This Week in Literacy
Friday, September 19th, 2008
NWT Literacy Week September 28 – October 4, 2008
National Family Literacy Day January 27, 2009
Aboriginal Languages Month March 2009
International Children's Book Day April 2, 2009
World Book Day April 23, 2009
Community Events and Information
NWT Literacy Week
NWT Literacy Week is only one week away! Get together with others in your community and plan a literacy week event. You can find ideas on our website at www.nwt.literacy.ca. We also sent out NWT Literacy Week packages to all schools, daycares, family support programs, adult education programs, etc. These packages have the following:
- Read for 15 poster, info sheet and fax back form.
- Literacy Calendar (poster format)
- How to Kits: (feel free to photocopy and use in your community)
- Family Math
- Family Cooking
- Prizes to celebrate NWT Literacy Week
- “How did you celebrate NWT Literacy Week 2008?” fax back form
- 2008/09 training calendar
Read for 15 – Tuesday, September 30th
The NWT Literacy Council would like to encourage everyone to Read for 15 on Tuesday, September 30th, 2008. The NWT has challenged Nunavut to see who can get the most people reading on this day. Last year the NWT won by a very small margin. This year we would like to defend our title and increase our numbers and get everyone in the NWT reading. It doesn't matter what you read – you can read email, magazines, the newspaper, a novel or comics – just as long as you read.
After reading for 15 minutes, participants in the Read for 15 Challenge need to report to the NWT Literacy Council. You can do this as an individual or as a group – such as a division or even as an entire GNWT department! You can report your results by phoning our office at 873-9262 or 1-866-599-6758, by e-mailing firstname.lastname@example.org or faxing us at (867) 873-2176.
Pihuaqtiuyugut: We are the long distance walkers (New Exhibit)
The community of Ulukhaktok, the Prince of Wales Northern Heritage Centre, the NWT Literacy Council and Education, Culture and Employment are pleased to announce the opening of a new exhibit at the Prince of Wales Northern Heritage Centre on Sunday, September 21st from 2:00 – 4:00 pm. Walk with Ulukhaktok elders along the trails travelled by their ancestors. Journey from the sea ice to the summer caribou calving grounds on Victoria Island. Learn about the literacy skills used to navigate the land then and now. There will be string games, printmaking and felt picture making at the opening. Refreshment will be served. The exhibit is open until February 2009.
Arts Week – September 20 – 28, 2008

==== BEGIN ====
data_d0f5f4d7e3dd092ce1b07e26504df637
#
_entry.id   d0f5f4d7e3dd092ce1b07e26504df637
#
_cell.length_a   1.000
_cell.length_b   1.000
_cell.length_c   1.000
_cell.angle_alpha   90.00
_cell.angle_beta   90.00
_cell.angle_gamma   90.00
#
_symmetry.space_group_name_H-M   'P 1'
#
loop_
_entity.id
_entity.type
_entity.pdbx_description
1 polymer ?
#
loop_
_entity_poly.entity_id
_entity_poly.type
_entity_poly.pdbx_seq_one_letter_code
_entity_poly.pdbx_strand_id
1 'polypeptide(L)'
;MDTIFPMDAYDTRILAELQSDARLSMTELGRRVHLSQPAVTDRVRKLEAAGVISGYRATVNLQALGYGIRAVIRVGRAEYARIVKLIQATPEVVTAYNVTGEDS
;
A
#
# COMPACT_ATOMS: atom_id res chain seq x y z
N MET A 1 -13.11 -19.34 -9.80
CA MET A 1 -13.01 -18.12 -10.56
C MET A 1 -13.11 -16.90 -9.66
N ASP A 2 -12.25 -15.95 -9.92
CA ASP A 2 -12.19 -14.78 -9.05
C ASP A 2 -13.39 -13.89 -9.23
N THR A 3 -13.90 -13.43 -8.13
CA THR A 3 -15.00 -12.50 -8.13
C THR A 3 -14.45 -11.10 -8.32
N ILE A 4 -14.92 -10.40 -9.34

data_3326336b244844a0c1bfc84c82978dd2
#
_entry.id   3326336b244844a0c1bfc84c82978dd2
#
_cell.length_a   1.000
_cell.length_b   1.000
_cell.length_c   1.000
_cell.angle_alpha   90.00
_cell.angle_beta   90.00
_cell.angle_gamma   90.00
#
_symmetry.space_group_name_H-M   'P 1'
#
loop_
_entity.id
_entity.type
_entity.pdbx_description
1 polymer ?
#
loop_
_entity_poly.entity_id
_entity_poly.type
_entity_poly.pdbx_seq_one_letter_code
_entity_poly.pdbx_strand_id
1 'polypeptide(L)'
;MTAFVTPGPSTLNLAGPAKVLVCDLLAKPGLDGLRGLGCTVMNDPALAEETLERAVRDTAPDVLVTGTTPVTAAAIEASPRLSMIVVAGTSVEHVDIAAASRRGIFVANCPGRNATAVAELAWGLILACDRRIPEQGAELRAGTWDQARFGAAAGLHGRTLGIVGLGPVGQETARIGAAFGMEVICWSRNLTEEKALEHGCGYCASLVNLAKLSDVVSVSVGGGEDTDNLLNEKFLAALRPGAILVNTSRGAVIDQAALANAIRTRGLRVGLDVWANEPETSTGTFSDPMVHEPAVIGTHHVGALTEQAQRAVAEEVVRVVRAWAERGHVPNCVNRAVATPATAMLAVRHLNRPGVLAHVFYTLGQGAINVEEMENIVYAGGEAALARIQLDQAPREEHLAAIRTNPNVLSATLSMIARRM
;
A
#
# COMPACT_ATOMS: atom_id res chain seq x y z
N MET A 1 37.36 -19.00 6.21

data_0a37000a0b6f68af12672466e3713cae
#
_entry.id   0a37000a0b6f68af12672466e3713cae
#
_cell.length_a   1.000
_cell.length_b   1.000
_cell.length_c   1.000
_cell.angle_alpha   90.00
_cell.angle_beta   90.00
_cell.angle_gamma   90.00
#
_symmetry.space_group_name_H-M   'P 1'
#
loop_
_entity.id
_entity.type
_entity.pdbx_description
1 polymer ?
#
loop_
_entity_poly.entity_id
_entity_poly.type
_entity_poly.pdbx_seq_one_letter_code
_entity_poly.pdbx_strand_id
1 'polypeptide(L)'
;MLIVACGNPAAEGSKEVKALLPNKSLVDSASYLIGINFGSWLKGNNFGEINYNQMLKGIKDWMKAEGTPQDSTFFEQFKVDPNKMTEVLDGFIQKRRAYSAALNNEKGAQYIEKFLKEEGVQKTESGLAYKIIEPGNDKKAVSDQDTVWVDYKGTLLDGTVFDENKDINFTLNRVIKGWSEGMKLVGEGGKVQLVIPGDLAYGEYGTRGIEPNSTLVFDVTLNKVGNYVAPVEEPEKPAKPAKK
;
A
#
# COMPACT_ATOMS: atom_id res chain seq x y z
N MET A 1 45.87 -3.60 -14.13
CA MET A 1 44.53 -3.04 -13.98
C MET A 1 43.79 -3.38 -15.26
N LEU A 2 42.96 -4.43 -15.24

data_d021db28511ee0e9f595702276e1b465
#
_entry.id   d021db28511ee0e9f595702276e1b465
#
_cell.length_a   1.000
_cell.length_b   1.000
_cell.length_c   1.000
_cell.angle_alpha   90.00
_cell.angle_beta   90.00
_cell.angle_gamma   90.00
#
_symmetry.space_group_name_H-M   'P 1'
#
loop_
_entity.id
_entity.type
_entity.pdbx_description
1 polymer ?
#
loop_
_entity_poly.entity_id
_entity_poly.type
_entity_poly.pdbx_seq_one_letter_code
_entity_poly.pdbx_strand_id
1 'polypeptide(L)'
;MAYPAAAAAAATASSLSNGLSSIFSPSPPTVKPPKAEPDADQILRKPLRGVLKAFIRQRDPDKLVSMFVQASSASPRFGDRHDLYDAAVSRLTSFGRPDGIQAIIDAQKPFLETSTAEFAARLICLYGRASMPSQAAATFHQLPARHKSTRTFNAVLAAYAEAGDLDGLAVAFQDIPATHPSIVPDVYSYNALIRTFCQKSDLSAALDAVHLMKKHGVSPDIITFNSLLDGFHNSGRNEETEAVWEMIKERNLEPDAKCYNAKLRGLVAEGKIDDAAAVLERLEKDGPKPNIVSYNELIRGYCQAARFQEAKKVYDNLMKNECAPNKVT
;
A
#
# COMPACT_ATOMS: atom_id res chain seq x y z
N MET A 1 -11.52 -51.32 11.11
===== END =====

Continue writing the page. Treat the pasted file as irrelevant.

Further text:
To find out what is happening in the NWT art community go to this website and view their latest newsletter: http://www.nwtartistsdatabase.com/Publication.aspx. You will also find information on all the activities scheduled for Arts Week. For enquiries about this newsletter for the NWT Arts Community, please contact:
Coordinator, Arts and Fine Crafts
Department of Industry, Tourism & Investment
Phone: 867.873.7203 Fax: 867.873.0101
Check out: www.NWTarts.com.
In the News
Parties can't read literacy warnings
Toronto Star, Sep 17, 2008, Carol Goar
Tonight, Canadians who care about literacy will gather to pay tribute to the man who championed their cause with heart, eloquence and an infectious sense of fun: the late Peter Gzowski. The legendary radio host, writer and fundraiser was alive when these dinners began in 1993. The last five have been held without him.
The annual gala, organized by ABC Canada Literacy Foundation, a national charity, will be a welcome night of celebration in a time of uncertainty. Publishers, authors, educators, broadcasters and business leaders will be there. Gzowski's daughter, Alison, will attend. So will the community volunteers who tutor Canadians who can't read a prescription, can't fill out a job application and can't decipher a bus schedule.
The private sector is starting to recognize the importance of dealing with the fact that 42 per cent of the working population lacks the reading, language and vocabulary skills to participate in the knowledge economy. Regrettably, the federal government is withdrawing from the field. Eight months after taking power, the Conservatives chopped funding for adult literacy by $17.7 million. They replaced the National Literacy Secretariat, set up Brian Mulroney 21 years ago, with their own Office of Literacy and Learning. But it deals only with national organizations. The network of provincial and local literacy organizations that linked thousands of volunteers has withered. To read more go to http://www.thestar.com/comment/article/500407#Comments.
Happiness linked to reading skills